How To Polish & Protect Your Grandfather Clock

by Simon Gilboy

grandfather clock

Most people are emotionally attached to a grandfather or longcase clock, far more than that of a chair or table. There's always a story behind a grandfather clock. So naturally you'll want to take the best care of it to ensure it will remain in the best possible condition as it passes through the generations. It's quite common for us to hear that an old grandfather clock has "been in the family for donkey’s years".

In this article we're only going to talk about our area of expertise, wood preservation and the outer case, as opposed to the interior workings which is entirely the domain of the horologist.

Our first piece of advice is always, before applying polish, to make sure the clock is secured to the wall it is resting up against. We recommend attaching a small baton to the wall behind and screw through the back of the clock case to secure to the baton. This is because when the clock is fully wound the counter-weight is at the top of it's chain and the whole clock can be very top heavy and unstable. When it is secured to the wall the clock unlikely to fall over through vigorous buffing or when children are being adventurous!

Because a clock is rarely moved about and is not actively used (except by the eyes), it can be a bit of a dust collector. This problem is accentuated if you use wet-finish spray polishes or oils. That being said, the greatest risk with spray polishes is getting micro-particles of sticky polish in the workings of the clock and attracting more dust and dirt than necessary. What is needed is a beeswax polish that is formulated to produce a hard dry finish that does not attract or capture dust and it will be easier to remove with the simple swipe with a feather duster. This is what Gilboy's Gold beeswax polishes are designed for.

Here's our step-by-step guide on How to Polish Your Grandfather Clock with Gilboy's Gold:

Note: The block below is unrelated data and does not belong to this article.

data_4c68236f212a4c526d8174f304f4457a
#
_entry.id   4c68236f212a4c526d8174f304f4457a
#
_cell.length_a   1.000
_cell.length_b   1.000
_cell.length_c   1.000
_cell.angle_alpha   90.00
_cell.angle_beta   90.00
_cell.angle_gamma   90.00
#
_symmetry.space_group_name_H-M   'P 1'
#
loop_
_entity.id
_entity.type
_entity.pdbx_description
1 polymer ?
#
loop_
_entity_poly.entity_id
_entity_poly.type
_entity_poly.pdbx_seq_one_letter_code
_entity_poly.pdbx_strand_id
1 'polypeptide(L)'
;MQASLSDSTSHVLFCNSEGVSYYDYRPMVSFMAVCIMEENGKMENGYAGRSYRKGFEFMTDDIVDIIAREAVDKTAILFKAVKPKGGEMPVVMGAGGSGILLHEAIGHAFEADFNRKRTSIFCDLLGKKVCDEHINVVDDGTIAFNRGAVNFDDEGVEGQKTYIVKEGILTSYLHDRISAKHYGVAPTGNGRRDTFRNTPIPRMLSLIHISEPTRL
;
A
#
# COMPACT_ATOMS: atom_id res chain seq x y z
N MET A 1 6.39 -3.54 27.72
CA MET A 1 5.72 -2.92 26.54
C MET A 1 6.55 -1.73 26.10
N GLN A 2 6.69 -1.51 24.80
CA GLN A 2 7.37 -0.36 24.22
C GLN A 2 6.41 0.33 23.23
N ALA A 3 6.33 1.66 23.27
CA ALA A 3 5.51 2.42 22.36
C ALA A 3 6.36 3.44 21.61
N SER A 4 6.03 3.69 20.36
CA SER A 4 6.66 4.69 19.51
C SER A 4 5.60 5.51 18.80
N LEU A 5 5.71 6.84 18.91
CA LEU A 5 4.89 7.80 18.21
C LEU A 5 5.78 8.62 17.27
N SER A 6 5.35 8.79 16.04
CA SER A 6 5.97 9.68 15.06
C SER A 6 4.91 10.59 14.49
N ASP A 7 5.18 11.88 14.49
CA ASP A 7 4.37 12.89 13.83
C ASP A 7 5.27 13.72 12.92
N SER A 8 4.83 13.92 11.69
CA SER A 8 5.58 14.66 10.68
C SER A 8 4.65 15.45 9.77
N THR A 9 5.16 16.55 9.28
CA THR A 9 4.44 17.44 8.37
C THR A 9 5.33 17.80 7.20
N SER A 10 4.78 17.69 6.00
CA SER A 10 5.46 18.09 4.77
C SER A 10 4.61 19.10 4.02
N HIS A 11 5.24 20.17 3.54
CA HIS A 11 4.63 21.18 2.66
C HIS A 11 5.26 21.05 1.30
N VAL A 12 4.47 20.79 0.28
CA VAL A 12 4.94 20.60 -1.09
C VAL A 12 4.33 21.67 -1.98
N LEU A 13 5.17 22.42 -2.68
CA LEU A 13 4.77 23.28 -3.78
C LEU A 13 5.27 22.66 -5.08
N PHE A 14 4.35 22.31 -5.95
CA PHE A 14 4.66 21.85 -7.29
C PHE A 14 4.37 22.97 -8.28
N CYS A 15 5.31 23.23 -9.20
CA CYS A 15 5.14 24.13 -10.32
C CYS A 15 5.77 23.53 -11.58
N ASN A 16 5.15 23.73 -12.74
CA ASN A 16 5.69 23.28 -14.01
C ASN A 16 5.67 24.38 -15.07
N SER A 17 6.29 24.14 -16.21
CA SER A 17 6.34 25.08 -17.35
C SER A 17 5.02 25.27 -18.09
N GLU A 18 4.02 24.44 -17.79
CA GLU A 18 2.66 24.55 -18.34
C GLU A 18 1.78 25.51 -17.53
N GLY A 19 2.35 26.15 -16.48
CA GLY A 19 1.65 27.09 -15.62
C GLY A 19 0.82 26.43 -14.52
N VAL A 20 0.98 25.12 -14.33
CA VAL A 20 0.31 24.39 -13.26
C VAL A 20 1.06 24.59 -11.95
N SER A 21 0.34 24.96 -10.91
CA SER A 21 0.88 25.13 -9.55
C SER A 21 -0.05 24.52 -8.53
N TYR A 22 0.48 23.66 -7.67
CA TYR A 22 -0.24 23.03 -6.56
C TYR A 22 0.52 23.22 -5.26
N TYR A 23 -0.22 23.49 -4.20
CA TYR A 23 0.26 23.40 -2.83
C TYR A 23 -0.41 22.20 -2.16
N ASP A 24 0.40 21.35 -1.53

1. Remove dust - use a ½ inch clean paint brush to remove all the dust from crevices and hard to reach places.
      2. Clean any dirt and grime from all the surfaces by putting a little splash of detergent in a bowl of warm water and lightly dampening a cotton cloth with the solution.
      3. Dry after cleaning and leave for 10 to 15 minutes to completely dry.
      4. Look out for loose veneer joints moldings which may need attention by a professional restorer or french. polisher. If any are loose and fall off it is essential to keep them. Put them in a clear plastic bag or envelope and put them inside the clock for safe keeping.


        1. Check all over for any dinks, dents, cracks or deep scratches. These can be easily repaired using a pure beeswax filler block. We have an instructional video on how to repair scratches with beeswax filler on Youtube.
        2. With a trimmed 1” paint brush apply the polish to high relief and carved areas that can be hard to reach with a cloth.
        3. Cover the rest of the grandfather clock case with a thin film of beeswax using very soft ‘0000’ wire wool or a cotton polishing cloth. Careful not to over-apply. The surface should just appear to be dull when done. 
        4. Leave to dry for around 20 minutes, half an hour or a few hours, preferably overnight. The longer you leave it, the easier it will be to buff.
        5. Buff to a deep lustrous shine using a cotton polishing cloth.

        How often should I polish my grandfather clock?

        Once every 4 or 5 years should be sufficient if you use Gilboy’s Gold.

        What polish should I use?

        Rose Gold or Antique gold will bring out the natural colour of the common timbers used such as mahogany, oak or walnut.

        1 comment

        • Kevin Smith

          I have recently completed a Grandmother Clock from Mahogany, would you please confirm what treatment I should apply to the inside of the hood and the body of the clock, I was going to French polish the outside

          Kind regards

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